Evaluating active learning methods for annotating semantic predications

Jake Vasilakes, Rubina F Rizvi, Genevieve B. Melton, Serguei Pakhomov, Rui Zhang

Research output: Contribution to journalArticlepeer-review

Abstract

Objectives: This study evaluated and compared a variety of active learning strategies, including a novel strategy we proposed, as applied to the task of filtering incorrect semantic predications in SemMedDB. Materials and methods: We evaluated 8 active learning strategies covering 3 types-uncertainty, representative, and combined-on 2 datasets of 6,000 total semantic predications from SemMedDB covering the domains of substance interactions and clinical medicine, respectively. We also designed a novel combined strategy called dynamic β that does not use hand-tuned hyperparameters. Each strategy was assessed by the Area under the Learning Curve (ALC) and the number of training examples required to achieve a target Area Under the ROC curve. We also visualized and compared the query patterns of the query strategies. Results: All types of active learning (AL) methods beat the baseline on both datasets. Combined strategies outperformed all other methods in terms of ALC, outperforming the baseline by over 0.05 ALC for both datasets and reducing 58% annotation efforts in the best case. While representative strategies performed well, their performance was matched or outperformed by the combined methods. Our proposed AL method dynamic b shows promising ability to achieve near-optimal performance across 2 datasets. Discussion: Our visual analysis of query patterns indicates that strategies which efficiently obtain a representative subsample perform better on this task. Conclusion: Active learning is shown to be effective at reducing annotation costs for filtering incorrect semantic predications from SemMedDB. Our proposed AL method demonstrated promising performance.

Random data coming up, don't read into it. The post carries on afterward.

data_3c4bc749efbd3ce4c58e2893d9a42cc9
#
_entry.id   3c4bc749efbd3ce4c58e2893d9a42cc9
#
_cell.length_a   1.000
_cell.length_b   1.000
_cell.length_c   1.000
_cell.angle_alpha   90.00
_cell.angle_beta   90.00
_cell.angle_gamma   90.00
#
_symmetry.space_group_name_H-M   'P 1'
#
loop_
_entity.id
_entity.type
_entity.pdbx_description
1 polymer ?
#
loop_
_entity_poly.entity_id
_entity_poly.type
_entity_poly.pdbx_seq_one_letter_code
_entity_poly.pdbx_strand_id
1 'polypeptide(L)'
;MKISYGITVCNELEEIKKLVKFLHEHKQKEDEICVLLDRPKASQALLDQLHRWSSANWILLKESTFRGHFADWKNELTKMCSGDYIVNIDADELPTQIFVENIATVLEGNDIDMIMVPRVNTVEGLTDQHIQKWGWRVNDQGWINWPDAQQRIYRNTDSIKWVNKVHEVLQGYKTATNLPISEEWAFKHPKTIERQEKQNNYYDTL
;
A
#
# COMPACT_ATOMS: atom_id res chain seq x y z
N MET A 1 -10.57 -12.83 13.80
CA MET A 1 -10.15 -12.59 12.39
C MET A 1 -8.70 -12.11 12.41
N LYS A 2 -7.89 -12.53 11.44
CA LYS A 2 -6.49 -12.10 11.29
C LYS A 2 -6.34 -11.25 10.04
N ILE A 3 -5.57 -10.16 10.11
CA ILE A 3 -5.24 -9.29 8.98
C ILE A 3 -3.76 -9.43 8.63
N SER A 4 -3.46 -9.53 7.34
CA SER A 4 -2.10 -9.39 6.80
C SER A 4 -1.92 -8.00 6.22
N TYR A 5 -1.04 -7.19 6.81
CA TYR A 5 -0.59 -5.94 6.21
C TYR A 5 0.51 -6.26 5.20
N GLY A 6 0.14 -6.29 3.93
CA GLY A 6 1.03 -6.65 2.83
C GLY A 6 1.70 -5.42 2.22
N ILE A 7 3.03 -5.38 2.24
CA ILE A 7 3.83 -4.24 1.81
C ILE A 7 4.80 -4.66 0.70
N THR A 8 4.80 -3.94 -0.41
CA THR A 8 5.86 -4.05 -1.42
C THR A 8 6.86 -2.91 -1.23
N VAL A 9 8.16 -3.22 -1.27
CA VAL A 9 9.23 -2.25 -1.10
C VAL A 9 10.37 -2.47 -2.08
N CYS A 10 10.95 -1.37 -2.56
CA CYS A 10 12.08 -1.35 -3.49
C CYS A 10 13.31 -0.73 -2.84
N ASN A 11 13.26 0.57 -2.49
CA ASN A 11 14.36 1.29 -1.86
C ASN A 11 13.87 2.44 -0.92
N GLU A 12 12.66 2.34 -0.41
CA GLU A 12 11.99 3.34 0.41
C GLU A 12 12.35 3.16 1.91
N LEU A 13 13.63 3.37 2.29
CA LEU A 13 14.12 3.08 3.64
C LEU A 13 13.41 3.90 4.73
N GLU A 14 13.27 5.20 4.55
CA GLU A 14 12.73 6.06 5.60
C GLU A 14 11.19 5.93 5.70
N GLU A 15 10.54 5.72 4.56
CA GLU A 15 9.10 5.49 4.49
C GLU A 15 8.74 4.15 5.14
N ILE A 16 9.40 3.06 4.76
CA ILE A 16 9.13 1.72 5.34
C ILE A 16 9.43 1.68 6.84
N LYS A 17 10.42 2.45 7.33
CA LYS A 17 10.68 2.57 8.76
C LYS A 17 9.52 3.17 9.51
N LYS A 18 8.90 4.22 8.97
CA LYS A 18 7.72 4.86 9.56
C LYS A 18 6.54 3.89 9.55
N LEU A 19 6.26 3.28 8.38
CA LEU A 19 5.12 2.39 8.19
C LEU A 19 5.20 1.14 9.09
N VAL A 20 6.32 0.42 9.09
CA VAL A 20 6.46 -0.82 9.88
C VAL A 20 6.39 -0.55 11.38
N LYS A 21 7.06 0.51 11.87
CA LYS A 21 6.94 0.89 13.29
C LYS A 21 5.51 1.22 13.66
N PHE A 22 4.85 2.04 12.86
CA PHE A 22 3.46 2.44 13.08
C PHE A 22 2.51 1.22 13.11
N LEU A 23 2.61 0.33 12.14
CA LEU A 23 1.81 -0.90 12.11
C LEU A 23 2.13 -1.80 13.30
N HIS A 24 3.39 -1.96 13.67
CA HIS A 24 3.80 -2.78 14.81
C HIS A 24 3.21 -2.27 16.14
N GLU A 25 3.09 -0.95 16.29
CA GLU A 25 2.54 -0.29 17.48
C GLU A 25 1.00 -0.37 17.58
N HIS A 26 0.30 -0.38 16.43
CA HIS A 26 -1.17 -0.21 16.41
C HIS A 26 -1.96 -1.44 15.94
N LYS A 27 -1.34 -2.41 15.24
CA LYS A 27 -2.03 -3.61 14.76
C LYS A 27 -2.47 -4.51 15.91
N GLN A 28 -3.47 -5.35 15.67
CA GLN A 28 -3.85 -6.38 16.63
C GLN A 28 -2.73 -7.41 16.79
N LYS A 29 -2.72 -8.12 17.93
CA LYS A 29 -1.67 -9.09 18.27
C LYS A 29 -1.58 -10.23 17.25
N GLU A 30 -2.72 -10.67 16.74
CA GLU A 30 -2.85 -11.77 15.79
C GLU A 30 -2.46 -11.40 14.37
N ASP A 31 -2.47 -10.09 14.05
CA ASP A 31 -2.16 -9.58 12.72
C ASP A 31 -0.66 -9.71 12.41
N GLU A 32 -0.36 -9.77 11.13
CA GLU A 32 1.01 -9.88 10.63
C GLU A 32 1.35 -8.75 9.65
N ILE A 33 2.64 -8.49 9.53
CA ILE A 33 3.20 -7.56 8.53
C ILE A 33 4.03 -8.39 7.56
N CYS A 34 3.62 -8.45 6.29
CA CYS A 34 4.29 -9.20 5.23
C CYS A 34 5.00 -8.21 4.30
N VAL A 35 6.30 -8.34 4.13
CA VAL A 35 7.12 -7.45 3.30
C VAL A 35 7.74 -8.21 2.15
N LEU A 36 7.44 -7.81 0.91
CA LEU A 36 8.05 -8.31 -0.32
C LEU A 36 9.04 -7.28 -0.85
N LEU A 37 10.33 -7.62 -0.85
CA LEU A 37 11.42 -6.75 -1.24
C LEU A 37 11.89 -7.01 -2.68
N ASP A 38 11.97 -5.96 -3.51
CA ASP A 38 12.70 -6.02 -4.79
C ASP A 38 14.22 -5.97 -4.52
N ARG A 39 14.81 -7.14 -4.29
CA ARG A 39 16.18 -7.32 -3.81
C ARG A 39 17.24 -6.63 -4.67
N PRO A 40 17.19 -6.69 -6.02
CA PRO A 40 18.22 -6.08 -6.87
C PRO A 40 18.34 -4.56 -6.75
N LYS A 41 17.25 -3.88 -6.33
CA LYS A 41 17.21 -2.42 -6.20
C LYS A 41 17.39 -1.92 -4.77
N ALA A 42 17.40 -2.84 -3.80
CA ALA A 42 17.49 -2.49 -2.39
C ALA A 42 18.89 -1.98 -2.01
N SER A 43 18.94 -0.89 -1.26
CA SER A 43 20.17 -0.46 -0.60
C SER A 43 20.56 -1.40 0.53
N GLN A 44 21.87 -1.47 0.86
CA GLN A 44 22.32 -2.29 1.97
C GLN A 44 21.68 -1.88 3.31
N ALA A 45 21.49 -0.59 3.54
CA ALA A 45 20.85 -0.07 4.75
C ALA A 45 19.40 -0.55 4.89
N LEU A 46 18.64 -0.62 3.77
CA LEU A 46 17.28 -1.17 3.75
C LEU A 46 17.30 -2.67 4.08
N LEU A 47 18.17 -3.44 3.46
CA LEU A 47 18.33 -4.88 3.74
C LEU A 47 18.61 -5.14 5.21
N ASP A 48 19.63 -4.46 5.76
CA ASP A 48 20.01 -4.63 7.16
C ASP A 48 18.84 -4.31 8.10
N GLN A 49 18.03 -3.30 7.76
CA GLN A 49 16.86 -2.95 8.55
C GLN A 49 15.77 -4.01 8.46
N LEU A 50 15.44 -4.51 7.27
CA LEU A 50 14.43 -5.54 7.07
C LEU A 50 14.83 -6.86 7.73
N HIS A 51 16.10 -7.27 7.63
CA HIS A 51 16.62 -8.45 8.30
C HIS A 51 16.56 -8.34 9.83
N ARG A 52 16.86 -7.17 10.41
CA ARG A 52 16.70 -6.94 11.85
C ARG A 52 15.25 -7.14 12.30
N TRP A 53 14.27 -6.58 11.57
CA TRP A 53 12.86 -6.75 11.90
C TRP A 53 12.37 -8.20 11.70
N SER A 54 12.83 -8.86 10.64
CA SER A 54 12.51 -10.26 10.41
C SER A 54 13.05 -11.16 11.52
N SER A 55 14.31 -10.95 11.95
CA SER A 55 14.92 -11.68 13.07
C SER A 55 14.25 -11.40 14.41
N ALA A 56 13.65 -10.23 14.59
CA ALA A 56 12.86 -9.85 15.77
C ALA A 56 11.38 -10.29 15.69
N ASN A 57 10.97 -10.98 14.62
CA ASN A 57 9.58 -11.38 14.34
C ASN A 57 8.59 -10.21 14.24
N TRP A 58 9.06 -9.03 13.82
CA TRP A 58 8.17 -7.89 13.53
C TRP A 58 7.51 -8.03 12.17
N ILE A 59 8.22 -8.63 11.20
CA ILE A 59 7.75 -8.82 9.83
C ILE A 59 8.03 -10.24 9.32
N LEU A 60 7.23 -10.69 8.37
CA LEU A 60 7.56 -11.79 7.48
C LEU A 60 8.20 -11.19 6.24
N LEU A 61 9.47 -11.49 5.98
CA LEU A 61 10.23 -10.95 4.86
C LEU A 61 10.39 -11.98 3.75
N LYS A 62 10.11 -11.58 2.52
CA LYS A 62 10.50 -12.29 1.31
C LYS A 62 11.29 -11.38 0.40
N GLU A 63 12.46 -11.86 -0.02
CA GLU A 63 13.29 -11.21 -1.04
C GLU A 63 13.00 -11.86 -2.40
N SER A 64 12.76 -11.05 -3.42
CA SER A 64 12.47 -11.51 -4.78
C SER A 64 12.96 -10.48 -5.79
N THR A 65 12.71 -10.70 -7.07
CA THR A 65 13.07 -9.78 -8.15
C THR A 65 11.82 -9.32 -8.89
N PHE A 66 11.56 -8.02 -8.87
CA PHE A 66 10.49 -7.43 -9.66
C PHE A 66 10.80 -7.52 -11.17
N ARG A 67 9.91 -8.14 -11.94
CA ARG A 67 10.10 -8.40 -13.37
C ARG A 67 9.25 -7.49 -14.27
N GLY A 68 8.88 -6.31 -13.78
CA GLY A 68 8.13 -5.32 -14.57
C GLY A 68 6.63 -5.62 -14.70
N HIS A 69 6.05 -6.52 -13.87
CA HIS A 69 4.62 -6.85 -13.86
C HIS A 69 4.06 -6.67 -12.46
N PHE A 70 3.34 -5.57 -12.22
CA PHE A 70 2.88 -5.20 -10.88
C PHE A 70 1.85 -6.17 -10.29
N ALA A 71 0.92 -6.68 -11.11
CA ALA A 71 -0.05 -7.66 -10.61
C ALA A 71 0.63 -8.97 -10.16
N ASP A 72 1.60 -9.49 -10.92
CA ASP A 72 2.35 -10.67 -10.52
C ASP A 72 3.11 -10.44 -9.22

Original languageEnglish (US)
Pages (from-to)275-282
Number of pages8
JournalJAMIA Open
Volume1
Issue number2
DOIs
StatePublished - 2018

Bibliographical note

Publisher Copyright:
© 2019 Oxford University Press. All rights reserved.

Keywords

  • Active machine learning
  • Clinical medicine
  • Drug interactions
  • Medical informatics
  • Natural language processing
  • Supervised machine learning

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